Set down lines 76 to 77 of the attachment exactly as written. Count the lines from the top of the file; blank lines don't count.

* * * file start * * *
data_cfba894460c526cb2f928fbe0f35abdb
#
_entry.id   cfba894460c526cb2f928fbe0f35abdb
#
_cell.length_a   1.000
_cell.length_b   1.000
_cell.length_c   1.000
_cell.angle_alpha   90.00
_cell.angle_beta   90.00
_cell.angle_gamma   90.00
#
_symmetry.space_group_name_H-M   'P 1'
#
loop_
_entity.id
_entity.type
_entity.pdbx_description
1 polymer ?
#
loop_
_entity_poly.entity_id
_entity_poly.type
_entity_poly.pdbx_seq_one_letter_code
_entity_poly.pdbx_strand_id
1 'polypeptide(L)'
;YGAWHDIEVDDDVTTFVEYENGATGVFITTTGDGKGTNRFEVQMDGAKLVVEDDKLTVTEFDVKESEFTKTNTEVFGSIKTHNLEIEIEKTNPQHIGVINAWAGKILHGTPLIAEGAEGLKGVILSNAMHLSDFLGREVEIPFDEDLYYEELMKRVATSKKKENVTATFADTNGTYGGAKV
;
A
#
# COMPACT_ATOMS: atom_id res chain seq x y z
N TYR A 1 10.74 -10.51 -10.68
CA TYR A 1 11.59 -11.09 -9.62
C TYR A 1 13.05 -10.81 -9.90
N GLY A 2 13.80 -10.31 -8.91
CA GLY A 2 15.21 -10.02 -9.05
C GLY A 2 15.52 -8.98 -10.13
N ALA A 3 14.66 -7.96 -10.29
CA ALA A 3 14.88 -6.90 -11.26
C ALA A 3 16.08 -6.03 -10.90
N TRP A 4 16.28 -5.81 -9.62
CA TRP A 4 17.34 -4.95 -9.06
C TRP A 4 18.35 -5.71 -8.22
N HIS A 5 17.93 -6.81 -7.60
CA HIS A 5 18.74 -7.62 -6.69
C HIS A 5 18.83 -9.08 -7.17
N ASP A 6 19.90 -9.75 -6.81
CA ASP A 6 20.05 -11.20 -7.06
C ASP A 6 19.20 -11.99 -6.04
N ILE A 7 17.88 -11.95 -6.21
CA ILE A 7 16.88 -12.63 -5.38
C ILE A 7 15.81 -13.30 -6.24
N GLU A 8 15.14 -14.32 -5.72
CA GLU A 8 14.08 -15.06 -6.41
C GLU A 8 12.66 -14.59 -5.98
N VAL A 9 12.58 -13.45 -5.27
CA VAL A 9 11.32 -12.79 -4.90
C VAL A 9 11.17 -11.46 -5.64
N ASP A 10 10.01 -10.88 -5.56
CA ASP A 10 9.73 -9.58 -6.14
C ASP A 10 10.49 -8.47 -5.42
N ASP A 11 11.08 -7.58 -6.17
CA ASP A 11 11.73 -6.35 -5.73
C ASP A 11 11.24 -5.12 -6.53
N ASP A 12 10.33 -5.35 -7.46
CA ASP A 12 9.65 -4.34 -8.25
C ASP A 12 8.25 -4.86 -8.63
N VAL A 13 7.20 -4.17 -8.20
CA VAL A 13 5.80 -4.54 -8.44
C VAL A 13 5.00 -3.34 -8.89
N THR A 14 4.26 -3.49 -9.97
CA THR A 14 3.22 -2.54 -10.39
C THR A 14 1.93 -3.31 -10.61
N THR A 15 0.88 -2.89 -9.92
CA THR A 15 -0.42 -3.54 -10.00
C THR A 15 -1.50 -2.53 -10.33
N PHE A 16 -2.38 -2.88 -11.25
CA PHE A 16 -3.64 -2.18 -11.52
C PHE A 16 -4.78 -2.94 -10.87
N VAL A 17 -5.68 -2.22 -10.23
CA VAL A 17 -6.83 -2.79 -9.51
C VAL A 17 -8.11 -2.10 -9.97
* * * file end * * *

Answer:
N PHE A 16 -2.38 -2.88 -11.25
CA PHE A 16 -3.64 -2.18 -11.52